Isis supporter claims he was 'bullied into' Oxford Street terror plot by militant in Philippines

Lewis Ludlow, who is autistic, has admitting planning a terror attack and sending money to terrorists

Lewis Ludlow, 27, admitted preparing acts of terrorism after police prevented him travelling to an Isis stronghold in the Philippines and seized his passport.
He told the Old Bailey that he felt “bitter” and “heartbroken” when his first plan was thwarted, adding: “I felt that I was trapped like an animal unable to escape its cage.”
The Muslim convert, from Rochester in Kent, researched potential targets around London and wrote down plans before his arrest last April.
Ludlow, who called himself the Ghost and Eagle, also recorded a pledge of allegiance to Isis saying he had nothing but “animosity and hatred” towards Britain.
Ludlow said he wanted to travel to the Philippines in February 2018 to find a wife and start a “new life” but kept his plans a secret from a Prevent mentor.
He told the court that after telling an Isis member in the Philippines that he would not be travelling, the man asked him to send money to pay for ammunition and medical supplies.
Ludlow claimed the militant known as “Abu Yaqeen” then talked him into carrying out an attack in the UK targeting a busy shopping centre.
“On this plot, it was a bit like wheeling in very slowly. I thought to myself, I don't think he will try to make me do something stupid like try to harm someone,” he told the court on Friday.
“I was being pressured by him. He bullied me. He questioned me being Muslim and my love of Muslims.”
Later, Yaqeen told him he had to “kill” people during a chat on an encrypted app, he said.
Isis affiliates have been fighting security forces for control of parts of the Philippines  (Reuters)
Ludlow said: “He said to me, 'The reason I asked you to research busy shopping centres is because you need to do something against these kuffar [disbelievers] in the land of the crusader'.
"I said, 'What do you mean'. He said, 'You have to kill them' and then he tried to encourage me to prepare to get involved in an act.
"I said no at first, I did not want to because I felt this was a bit scary and then he said, 'You have to do it. You have to kill them, make them pay in blood, you must get revenge. They are not innocent. They deserve to die'.
"He said the best way to do so was using a ram attack. He said in order to achieve such a spectacular attack we should use a truck bomb attack to achieve the necessary effect.
“He said to me, 'Don't you want to die a martyr? They deserve it'.”
Ludlow said Yaqeen mentioned targets including Oxford Street, St Paul's Cathedral and temples used by Shia Muslims, who are regarded as apostates by Isis.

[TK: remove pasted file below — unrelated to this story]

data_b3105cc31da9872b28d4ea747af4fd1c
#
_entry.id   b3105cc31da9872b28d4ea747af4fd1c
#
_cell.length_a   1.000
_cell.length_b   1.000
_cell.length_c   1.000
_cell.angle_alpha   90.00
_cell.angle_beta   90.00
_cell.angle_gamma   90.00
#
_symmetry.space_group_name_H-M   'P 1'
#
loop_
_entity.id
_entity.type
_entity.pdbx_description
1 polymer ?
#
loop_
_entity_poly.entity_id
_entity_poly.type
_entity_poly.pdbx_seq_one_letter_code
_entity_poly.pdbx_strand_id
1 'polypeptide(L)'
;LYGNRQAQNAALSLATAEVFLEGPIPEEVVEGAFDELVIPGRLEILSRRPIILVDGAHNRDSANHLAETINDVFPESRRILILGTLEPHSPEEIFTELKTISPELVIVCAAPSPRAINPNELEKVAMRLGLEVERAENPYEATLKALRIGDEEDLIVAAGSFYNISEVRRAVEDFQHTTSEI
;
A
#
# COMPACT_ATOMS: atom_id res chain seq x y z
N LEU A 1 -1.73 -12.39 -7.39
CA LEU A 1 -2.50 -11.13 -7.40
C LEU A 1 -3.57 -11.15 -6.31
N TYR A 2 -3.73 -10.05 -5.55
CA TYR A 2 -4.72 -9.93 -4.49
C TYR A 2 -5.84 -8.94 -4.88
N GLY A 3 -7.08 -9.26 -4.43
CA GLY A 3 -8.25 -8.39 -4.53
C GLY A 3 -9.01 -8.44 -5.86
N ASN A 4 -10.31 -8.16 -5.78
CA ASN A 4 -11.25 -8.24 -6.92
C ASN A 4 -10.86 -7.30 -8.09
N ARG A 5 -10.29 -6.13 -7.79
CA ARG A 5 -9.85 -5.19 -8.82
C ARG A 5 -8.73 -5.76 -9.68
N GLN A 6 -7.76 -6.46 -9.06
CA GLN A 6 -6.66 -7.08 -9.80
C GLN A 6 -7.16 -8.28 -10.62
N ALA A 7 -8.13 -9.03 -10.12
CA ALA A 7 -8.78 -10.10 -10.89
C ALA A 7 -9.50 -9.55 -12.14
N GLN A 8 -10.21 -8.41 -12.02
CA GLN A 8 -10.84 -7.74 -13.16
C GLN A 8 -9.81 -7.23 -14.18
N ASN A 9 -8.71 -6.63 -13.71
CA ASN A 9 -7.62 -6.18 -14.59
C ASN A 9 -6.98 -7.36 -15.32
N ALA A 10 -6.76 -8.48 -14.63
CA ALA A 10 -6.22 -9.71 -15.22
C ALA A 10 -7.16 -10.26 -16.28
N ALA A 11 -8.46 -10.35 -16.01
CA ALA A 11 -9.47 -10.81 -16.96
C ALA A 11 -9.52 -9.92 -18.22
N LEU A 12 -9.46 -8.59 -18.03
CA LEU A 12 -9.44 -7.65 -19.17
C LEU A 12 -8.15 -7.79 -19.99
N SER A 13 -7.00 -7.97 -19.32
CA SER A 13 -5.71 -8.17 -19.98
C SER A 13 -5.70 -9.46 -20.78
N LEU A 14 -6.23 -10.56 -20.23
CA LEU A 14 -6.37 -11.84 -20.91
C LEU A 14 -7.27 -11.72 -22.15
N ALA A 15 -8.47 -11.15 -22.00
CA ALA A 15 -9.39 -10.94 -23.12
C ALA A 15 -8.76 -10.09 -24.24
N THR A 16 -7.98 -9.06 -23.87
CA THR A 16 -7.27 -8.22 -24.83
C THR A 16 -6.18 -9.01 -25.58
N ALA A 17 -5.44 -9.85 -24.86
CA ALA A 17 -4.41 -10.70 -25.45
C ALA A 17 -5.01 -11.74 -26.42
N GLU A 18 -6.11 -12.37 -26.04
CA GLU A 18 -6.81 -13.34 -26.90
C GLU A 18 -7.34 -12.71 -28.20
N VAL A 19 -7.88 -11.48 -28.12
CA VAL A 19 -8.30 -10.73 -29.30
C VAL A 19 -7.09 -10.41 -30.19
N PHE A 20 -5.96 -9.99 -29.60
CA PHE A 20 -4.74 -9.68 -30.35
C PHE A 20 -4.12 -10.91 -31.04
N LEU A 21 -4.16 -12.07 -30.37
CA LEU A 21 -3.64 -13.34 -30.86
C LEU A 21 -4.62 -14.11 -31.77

The defendant claimed he was told to go to London to “scout”, take pictures, make notes and prepare an oath.
He told the court he photographed various potential targets including Madame Tussauds and around Oxford Street.
Ludlow said he wrote notes about killing up to 100 people in a vehicle ramming or using an improvised explosive device to “maximise” casualties.
Asked if he had anywhere in mind, Ludlow responded: “He just said Oxford Street. There was no particular building mentioned.”
Rebecca Trowler QC, defending, asked: “Do you accept at that time you intended that the kind of attack described in these notes would at some point in the future be carried out?”
Ludlow said: “At that particular time yes but there was no date set.”
He claimed Yaqeen was persistent and put pressure on him, so he “went along with it and followed his instructions”.
Ludlow claimed he decided to stop the plot and ripped up his notes because he felt “guilty at what I had done”. 
The defendant, who is autistic, told the court he suffered from anxiety attacks like “whispers from the devil”.
Ludlow said he dropped out of school at 14 because of bullying and converted to Islam at the age of 16.
In mitigation, Rebecca Trowler QC said Ludlow was directed by Abu Yaqeen in the Philippines and his plans were “embryonic”.
The former Royal Mail worker previously pleaded guilty to preparing acts of terrorism in the UK and funding terrorism abroad.
Ludlow was known to security services and police, who had previously arrested him but taken no further action after recovering Isis propaganda on his phone.
Ludlow, who had attended stalls run by members of Anjem Choudary’s al-Muhajiroun Islamist network, was supposedly engaging in the government’s Prevent counter-extremism programme while he mounted the plot. 
He told the court MI5 agents had approached him to become a “spy” and entrap fellow extremists in March 2017.
“I didn't want to be involved in that, ruining their lives. I felt it was wrong,” Ludlow added. "They kept saying they wanted to meet me. They would not leave me alone."
Ludlow had cut off contact with Prevent two years before but resumed meetings with officers in November 2017.
He had 16 meetings and a phone call with officers over six months before his arrest last April.
The defendant said he felt he was ”picked on“ for being a white Islamic convert and felt under pressure by his Prevent mentor.
Judge Nicholas Hilliard QC will conclude the sentencing at a later date.



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